How the Sun Drives Us: Photovoltaics in the US and Germany

TitleHow the Sun Drives Us: Photovoltaics in the US and Germany
Publication TypeThesis
Year of Publication2006
AuthorsHyde, Alison
Academic DepartmentEnvironemental Science, College of Science
Thesis AdvisorHetherington, Dr. William
DegreeBachelor of Sceince in International Studies in Environmental Science
Number of Pages67
Date Published03/2006
UniversityOregon State University
Thesis TypeUndergraduate
Keywordscomparison, Environmental Science, Germany, photovoltaics, renewable energy, solar

With the realization that traditional means of providing useful energy have formidable environmental and economical repercussions, many countries have begun to explore more benign and sustainable energy sources-renewable. Photovoltaics (PV), a sub-group of renewable energy technologies, convert incident solar radiation into electrical power. Germany, the US and Japan are racing to attain and maintain global PV prowess. Global leadership guarantees the leading nation the economical benefits of a booming technological industry, a secure, reliable energy source, and a limitless, environmentally responsible energy.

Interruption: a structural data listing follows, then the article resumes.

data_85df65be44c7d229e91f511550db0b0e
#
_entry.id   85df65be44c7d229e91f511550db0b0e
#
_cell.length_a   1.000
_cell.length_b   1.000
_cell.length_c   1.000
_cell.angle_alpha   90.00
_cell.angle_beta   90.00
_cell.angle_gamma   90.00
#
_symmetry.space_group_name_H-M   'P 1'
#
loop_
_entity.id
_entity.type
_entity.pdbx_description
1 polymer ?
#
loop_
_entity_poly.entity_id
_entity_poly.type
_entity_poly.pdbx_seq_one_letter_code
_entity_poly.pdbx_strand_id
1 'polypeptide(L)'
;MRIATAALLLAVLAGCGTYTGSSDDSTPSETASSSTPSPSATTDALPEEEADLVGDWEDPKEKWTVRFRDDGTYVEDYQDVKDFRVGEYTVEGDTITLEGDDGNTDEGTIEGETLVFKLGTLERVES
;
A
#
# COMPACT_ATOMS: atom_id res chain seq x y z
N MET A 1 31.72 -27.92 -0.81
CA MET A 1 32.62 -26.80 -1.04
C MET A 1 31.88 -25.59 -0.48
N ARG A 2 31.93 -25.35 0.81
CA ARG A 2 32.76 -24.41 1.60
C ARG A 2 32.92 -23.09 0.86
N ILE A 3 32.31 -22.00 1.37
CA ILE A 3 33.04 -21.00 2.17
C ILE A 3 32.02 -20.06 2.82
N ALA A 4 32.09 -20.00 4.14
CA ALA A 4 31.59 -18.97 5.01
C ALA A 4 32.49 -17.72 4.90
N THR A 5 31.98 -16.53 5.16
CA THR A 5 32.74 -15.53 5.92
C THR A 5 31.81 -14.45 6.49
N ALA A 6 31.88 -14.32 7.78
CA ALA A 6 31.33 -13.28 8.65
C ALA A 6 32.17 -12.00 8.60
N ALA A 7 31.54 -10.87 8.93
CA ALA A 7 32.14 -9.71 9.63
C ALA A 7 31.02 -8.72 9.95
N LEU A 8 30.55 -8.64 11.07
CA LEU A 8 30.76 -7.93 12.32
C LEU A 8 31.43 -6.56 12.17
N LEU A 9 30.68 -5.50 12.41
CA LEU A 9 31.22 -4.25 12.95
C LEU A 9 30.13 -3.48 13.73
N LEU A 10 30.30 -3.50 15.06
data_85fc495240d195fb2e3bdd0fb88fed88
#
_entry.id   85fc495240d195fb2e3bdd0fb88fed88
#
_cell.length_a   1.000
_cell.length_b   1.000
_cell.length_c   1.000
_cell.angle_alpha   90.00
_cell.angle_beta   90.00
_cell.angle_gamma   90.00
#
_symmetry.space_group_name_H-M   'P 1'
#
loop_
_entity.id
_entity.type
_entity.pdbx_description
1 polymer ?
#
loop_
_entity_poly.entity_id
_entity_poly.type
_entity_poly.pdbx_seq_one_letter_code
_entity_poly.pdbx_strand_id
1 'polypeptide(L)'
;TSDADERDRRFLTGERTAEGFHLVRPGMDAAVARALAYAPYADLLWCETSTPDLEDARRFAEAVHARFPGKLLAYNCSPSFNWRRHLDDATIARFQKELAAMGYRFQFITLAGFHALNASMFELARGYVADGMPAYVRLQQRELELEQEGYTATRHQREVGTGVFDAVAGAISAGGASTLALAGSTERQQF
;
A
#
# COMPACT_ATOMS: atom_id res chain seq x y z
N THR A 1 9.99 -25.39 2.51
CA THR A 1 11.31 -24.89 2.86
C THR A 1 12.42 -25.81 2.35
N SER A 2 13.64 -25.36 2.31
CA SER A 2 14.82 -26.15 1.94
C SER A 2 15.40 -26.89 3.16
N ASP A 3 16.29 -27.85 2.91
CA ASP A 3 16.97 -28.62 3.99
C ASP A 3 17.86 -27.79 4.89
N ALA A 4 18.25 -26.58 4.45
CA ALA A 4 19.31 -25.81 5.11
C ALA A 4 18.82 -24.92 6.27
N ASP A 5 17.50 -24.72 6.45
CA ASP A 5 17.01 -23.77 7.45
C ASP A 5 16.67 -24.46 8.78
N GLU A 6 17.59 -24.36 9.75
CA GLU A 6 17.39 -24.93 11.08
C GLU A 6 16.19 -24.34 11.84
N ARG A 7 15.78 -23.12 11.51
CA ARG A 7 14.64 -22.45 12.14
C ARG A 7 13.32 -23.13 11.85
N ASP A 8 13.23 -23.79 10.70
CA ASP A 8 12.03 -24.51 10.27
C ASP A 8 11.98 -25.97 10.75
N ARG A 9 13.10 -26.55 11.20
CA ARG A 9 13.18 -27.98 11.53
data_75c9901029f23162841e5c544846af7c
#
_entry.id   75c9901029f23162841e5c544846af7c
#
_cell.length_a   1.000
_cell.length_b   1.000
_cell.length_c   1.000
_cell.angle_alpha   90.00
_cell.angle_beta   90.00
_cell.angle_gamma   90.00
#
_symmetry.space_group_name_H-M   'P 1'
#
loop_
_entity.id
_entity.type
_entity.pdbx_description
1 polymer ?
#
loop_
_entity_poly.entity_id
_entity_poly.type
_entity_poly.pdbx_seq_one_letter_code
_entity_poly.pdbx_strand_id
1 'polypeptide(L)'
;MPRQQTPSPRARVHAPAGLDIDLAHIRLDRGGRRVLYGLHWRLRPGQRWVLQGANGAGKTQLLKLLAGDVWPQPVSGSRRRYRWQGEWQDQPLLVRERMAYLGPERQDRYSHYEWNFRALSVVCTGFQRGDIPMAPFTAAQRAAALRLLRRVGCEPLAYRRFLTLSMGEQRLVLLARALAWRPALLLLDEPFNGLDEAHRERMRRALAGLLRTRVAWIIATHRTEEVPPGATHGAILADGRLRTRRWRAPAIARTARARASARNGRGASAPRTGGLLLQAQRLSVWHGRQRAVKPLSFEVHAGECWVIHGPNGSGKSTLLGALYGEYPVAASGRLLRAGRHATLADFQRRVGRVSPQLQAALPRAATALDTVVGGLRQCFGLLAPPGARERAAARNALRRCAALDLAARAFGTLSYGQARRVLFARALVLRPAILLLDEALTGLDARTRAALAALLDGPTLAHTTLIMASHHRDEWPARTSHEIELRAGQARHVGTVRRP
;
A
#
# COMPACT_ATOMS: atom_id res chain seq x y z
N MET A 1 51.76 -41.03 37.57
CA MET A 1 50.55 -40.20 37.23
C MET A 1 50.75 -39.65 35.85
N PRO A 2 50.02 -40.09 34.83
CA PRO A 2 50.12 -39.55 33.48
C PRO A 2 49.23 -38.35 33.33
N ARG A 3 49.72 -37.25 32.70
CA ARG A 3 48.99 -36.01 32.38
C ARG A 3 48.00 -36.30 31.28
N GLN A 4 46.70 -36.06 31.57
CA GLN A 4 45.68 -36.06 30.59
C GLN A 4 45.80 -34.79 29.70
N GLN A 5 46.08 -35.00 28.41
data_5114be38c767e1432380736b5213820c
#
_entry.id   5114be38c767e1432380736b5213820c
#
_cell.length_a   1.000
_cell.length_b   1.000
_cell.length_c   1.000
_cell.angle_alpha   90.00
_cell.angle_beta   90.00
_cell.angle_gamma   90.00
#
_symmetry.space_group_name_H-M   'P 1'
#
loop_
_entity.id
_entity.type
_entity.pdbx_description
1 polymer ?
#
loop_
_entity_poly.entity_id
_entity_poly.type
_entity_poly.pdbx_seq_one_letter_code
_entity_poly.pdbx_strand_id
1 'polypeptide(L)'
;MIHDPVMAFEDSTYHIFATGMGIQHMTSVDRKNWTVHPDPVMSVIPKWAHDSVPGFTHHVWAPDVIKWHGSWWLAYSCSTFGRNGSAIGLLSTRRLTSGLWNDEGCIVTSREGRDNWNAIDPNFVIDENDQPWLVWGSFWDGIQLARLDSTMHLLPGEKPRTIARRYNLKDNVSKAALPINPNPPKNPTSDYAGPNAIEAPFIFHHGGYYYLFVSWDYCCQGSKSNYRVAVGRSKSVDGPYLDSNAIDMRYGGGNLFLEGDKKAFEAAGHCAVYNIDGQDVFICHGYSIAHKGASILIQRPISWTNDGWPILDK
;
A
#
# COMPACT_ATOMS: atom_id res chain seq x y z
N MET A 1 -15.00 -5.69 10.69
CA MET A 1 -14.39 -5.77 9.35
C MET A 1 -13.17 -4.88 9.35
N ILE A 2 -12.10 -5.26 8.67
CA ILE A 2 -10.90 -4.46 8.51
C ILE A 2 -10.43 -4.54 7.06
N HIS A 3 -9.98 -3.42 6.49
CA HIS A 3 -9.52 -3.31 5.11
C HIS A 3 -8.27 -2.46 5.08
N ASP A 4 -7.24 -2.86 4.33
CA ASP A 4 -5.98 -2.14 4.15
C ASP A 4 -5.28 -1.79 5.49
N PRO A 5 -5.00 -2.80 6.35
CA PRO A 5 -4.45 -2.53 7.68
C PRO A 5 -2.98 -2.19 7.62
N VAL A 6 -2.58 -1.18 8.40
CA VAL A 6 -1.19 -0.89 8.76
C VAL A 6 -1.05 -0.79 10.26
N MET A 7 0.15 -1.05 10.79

As Germany and the United States are two very politically and economically influential nations with sophisticated industrial sectors and substantial populations to power, it is only fitting that these countries be in the forefront of a PV revolution. This thesis compares the federal efforts made by the German and the American governments to support the technological development, market integration and implementation of PV technology. It examines the resulting state of each nation’s industry and considers why, despite having nearly twice the solar resource of Germany and 28 times more land on which it falls, the US is trailing behind Germany.